Book Blurbs

Girl in a Band: A Memoir by Kim Gordon

on March 08, 2015, 2:00pm

Book Blurbs are a series of quick-hitting reviews in which Matt Melis (@MistaMelis) and Henry Hauser dissect and critique music-related books fresh off the presses. For more in-depth literature discussions, they curate the Aux.Out. Book Club.

Much of the early press on Kim Gordon’s new memoir focused on controversial passages about Lana Del Rey’s misguided views on feminism, Courtney Love’s dooming influence on Kurt Cobain, and Billy Corgan’s “crybaby” demeanor. And, yes, Gordon writes about these matters in unequivocal terms. However, to reduce Girl in a Band to a handful of outspoken excerpts and sketch a caricature of Gordon as a woman with a long memory, an even lengthier shitlist, and an ass-kicking agenda is not only disingenuous, but also neglects the far more personal narrative that she tries to share with readers. Gordon may forever be tagged with blanket descriptors like “cool,” “bold,” and “fierce,” but Girl in a Band reveals that beneath that austere, snarling frontwoman persona resides a great depth of vulnerability, sensitivity, and thoughtfulness.

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About the Author:

Kim Gordon was a vocalist, bassist, and founding member of the now-defunct and highly influential experimental rock band Sonic Youth. She now records and tours alongside Bill Nace in the noise guitar project Body/Head. In addition to her career as a musician, Gordon has made waves as an arts critic, painter, and fashion designer.

BlurbNotes: 

Gordon pens her memoir at a tumultuous time in her life, freshly removed from the dissolution of both Sonic Youth and her marriage to bandmate Thurston Moore. It’s tempting, and understandable, to assume that she’s writing through an identity crisis of sorts, but Girl in a Band doesn’t come across that way at all. Gordon is clearly working through pain, frustration, and even anger, but she’s assured of who she is, even as her world morphs all around her. As she delivers readers from her California childhood to her troubled present in a series of quick-moving snapshot chapters, we don’t, as perhaps expected, find her contemplating who Kim Gordon is without her band and husband. Rather, we find a well-defined person reflecting on how she became Kim Gordon, how she relates to others, and where she sees herself venturing next both as a person and artist.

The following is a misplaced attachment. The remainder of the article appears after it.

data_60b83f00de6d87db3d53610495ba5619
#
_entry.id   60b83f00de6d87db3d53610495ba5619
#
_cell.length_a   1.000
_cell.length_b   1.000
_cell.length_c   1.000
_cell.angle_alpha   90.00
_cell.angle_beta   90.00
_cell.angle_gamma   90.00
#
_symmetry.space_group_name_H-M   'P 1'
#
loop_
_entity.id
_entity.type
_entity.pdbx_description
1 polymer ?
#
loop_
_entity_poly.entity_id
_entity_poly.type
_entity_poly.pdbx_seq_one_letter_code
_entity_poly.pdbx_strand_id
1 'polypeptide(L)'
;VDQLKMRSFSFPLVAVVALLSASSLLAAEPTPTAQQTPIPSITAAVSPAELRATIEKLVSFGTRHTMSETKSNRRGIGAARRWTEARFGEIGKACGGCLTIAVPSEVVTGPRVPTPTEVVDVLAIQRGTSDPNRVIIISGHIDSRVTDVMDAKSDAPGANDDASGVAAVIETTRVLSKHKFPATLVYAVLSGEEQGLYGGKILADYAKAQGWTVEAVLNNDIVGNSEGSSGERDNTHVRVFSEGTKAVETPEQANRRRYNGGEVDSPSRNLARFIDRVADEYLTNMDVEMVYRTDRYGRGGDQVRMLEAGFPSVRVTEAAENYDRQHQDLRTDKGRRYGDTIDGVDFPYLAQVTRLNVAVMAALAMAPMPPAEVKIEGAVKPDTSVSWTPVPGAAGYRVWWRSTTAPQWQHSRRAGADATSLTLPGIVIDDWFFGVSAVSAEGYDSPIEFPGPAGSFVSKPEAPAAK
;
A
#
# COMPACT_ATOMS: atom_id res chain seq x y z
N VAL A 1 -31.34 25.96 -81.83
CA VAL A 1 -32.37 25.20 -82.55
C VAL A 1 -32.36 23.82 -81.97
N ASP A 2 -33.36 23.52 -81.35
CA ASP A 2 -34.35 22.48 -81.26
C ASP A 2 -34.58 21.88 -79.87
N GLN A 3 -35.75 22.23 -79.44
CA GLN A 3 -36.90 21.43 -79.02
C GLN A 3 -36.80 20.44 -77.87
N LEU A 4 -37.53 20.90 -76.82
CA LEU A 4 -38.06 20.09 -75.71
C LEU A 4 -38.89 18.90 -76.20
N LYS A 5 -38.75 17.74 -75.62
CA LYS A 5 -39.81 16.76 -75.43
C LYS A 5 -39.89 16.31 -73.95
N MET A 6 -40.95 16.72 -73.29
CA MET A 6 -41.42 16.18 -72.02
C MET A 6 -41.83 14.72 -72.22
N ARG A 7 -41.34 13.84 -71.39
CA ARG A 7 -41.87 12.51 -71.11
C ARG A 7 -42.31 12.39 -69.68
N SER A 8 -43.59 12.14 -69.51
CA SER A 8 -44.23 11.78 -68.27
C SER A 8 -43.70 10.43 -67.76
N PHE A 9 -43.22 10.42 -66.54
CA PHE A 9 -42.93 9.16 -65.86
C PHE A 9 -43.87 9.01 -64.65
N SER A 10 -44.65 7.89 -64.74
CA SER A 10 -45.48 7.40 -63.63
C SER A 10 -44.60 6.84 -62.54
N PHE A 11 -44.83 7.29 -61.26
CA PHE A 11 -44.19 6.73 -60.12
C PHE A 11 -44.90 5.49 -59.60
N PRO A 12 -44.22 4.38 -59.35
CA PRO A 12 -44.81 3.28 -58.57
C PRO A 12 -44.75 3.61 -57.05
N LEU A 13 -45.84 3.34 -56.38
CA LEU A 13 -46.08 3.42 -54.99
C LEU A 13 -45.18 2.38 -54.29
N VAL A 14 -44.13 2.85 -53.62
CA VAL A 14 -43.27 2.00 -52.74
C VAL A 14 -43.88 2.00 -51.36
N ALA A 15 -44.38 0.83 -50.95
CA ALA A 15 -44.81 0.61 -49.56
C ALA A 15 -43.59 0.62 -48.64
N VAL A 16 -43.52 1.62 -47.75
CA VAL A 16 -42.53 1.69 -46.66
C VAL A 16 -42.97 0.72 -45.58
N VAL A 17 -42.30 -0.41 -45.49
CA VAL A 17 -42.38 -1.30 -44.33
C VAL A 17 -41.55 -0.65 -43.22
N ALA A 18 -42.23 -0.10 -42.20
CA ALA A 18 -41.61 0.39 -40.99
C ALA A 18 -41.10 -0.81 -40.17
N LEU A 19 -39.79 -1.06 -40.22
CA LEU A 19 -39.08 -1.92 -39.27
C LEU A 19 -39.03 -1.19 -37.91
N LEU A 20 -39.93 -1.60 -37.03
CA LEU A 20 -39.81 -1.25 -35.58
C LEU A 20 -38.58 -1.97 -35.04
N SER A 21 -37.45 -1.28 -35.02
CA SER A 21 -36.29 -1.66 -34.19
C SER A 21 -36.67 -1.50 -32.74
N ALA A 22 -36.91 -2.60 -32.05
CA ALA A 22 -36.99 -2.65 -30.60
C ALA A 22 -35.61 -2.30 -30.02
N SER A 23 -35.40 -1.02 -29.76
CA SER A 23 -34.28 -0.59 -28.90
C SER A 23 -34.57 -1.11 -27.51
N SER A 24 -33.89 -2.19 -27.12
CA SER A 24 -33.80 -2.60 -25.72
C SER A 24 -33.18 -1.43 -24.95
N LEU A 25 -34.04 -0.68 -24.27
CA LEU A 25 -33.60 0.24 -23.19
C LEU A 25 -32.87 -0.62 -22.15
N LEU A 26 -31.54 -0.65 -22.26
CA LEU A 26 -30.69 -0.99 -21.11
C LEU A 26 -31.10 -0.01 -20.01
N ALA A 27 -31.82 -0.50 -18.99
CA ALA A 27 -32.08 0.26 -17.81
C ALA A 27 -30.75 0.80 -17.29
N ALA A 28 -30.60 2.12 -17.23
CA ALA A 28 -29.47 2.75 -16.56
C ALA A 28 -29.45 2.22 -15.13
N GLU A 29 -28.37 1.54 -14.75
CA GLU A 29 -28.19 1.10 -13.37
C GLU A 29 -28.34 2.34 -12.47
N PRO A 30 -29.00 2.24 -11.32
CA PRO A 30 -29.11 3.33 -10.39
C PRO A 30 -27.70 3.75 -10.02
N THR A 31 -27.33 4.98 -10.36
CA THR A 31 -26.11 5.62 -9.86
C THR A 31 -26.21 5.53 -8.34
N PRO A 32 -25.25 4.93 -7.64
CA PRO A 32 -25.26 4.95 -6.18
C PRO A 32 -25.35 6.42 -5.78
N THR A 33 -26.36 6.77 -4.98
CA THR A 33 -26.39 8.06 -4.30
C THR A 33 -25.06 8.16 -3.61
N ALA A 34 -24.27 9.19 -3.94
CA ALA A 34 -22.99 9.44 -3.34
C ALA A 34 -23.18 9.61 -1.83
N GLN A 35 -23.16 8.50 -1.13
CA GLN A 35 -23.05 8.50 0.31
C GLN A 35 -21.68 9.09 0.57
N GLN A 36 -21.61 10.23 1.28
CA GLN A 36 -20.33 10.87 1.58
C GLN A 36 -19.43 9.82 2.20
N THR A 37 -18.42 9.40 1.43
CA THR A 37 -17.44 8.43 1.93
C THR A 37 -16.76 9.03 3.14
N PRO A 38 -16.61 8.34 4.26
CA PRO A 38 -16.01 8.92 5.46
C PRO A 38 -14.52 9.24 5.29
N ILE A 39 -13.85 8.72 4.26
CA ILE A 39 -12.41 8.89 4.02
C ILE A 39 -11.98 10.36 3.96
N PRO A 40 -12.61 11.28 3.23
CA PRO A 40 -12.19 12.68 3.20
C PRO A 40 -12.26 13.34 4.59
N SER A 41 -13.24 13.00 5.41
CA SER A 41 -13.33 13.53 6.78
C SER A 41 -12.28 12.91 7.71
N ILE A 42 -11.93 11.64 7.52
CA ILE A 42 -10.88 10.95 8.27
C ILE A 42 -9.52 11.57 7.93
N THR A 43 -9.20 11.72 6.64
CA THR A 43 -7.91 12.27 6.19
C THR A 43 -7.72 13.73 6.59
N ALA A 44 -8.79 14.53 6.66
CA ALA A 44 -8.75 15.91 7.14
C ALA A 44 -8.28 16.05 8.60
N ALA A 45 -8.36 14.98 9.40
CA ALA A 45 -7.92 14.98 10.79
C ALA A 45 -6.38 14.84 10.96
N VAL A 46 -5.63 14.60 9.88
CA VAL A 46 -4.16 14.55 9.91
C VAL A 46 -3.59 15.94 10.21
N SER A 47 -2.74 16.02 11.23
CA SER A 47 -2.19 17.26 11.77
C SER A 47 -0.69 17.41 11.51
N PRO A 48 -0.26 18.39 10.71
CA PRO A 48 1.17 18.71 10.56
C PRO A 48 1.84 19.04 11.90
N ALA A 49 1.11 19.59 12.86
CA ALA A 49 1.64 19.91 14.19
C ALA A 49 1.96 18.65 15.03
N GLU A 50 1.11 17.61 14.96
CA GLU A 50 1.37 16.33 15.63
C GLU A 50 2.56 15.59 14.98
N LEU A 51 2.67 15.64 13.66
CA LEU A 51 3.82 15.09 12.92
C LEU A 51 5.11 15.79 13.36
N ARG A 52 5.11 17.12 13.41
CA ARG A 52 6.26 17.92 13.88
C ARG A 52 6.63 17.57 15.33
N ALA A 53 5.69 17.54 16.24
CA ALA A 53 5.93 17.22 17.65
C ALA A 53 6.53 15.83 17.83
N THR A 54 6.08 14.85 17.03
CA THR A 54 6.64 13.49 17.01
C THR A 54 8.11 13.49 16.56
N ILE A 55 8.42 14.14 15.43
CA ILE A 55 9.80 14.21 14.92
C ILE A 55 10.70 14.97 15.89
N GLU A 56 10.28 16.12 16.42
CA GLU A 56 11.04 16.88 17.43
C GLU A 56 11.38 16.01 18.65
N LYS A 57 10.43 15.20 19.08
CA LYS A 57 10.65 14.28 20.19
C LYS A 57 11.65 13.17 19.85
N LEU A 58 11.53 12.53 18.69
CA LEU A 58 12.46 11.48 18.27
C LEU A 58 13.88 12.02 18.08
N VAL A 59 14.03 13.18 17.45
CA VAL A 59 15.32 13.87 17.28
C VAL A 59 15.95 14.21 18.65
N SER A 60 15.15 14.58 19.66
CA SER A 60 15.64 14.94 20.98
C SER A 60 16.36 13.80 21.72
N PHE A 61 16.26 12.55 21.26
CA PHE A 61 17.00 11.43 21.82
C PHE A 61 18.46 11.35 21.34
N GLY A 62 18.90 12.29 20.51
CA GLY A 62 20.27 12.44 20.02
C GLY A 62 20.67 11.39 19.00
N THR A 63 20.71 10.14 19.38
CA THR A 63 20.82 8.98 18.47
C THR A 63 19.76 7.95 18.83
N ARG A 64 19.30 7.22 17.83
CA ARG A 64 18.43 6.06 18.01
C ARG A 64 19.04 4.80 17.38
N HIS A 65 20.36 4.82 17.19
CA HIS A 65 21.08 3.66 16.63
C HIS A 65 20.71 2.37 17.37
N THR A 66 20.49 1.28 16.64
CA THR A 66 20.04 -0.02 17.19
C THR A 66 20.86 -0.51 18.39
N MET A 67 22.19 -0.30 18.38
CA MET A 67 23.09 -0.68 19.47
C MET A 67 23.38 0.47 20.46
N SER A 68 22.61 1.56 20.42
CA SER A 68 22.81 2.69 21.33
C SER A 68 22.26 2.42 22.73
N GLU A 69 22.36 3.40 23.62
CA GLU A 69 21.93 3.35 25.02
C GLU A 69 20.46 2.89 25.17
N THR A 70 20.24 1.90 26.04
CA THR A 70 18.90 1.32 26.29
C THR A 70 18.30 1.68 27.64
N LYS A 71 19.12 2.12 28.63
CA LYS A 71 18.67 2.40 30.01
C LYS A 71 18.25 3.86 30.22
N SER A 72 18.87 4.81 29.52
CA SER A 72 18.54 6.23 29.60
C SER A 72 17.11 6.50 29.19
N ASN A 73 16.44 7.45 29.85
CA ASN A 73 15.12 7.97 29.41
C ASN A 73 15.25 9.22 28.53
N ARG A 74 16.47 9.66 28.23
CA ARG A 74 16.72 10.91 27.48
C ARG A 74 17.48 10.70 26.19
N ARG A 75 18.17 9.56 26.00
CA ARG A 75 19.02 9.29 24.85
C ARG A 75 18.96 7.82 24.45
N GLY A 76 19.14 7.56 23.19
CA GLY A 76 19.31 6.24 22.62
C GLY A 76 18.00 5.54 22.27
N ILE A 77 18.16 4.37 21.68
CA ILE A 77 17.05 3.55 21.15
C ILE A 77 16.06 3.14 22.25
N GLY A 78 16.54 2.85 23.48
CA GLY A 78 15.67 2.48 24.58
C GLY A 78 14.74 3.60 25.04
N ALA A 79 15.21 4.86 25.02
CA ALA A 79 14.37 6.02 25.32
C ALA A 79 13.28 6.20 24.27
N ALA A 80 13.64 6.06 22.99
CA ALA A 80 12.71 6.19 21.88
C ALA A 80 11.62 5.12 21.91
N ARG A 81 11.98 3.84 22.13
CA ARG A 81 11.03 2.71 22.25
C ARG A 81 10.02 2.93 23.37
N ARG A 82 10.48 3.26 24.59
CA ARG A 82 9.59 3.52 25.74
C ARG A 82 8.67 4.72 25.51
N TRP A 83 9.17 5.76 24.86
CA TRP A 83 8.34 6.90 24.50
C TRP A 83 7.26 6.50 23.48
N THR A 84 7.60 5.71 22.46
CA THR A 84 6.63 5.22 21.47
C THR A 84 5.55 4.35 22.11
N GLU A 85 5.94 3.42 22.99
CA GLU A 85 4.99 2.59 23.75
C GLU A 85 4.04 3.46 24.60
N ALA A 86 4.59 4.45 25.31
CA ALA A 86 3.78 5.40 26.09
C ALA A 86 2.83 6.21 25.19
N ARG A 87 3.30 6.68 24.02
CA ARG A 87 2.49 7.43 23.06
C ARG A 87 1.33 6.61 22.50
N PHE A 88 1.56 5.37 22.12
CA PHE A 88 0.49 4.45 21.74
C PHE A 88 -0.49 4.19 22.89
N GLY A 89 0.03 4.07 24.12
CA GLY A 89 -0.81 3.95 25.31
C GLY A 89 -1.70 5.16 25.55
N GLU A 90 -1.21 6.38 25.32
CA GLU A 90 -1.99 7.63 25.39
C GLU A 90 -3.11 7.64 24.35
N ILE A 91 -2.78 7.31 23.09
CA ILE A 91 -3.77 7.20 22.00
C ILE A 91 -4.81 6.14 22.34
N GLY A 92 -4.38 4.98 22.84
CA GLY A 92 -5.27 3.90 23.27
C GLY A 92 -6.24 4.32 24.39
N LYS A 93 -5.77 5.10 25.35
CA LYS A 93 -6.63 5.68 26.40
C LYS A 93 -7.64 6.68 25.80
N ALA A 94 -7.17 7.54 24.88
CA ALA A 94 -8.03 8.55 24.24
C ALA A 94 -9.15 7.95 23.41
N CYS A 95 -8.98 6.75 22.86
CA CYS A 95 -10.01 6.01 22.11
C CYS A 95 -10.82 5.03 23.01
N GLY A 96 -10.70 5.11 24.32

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Hits:

Gordon doesn’t shy away from talking about the turbulent end to her marriage and band. In fact, she uses these moments to bookend her memoir. She begins by recounting the anger she felt during the final Sonic Youth shows while sharing a stage with a soon-to-be ex-husband who acted as though he was about to be sprung from prison. She also describes the dilemma she felt on that tour, torn between not wanting the public to know how much she was hurting and not wishing to be seen as “playing a supportive, stand-by-your-man role.” The final stretch of the book takes us beat for beat through the chain of Gordon discovering Moore’s infidelities, the couple’s attempts to reconcile, and Moore’s backsliding into the deceitfulness that Gordon refers to as “Thurston’s darkness.” Gordon never completely vilifies Moore; instead, she portrays him more as an addict hooked on the drug of lies and bad company. With her marriage having been the gold standard in the music world for decades (the how-to for rock couples), Gordon opts to be open and forthright where most would skirt, and readers will flip along eagerly through her story and relationship analysis.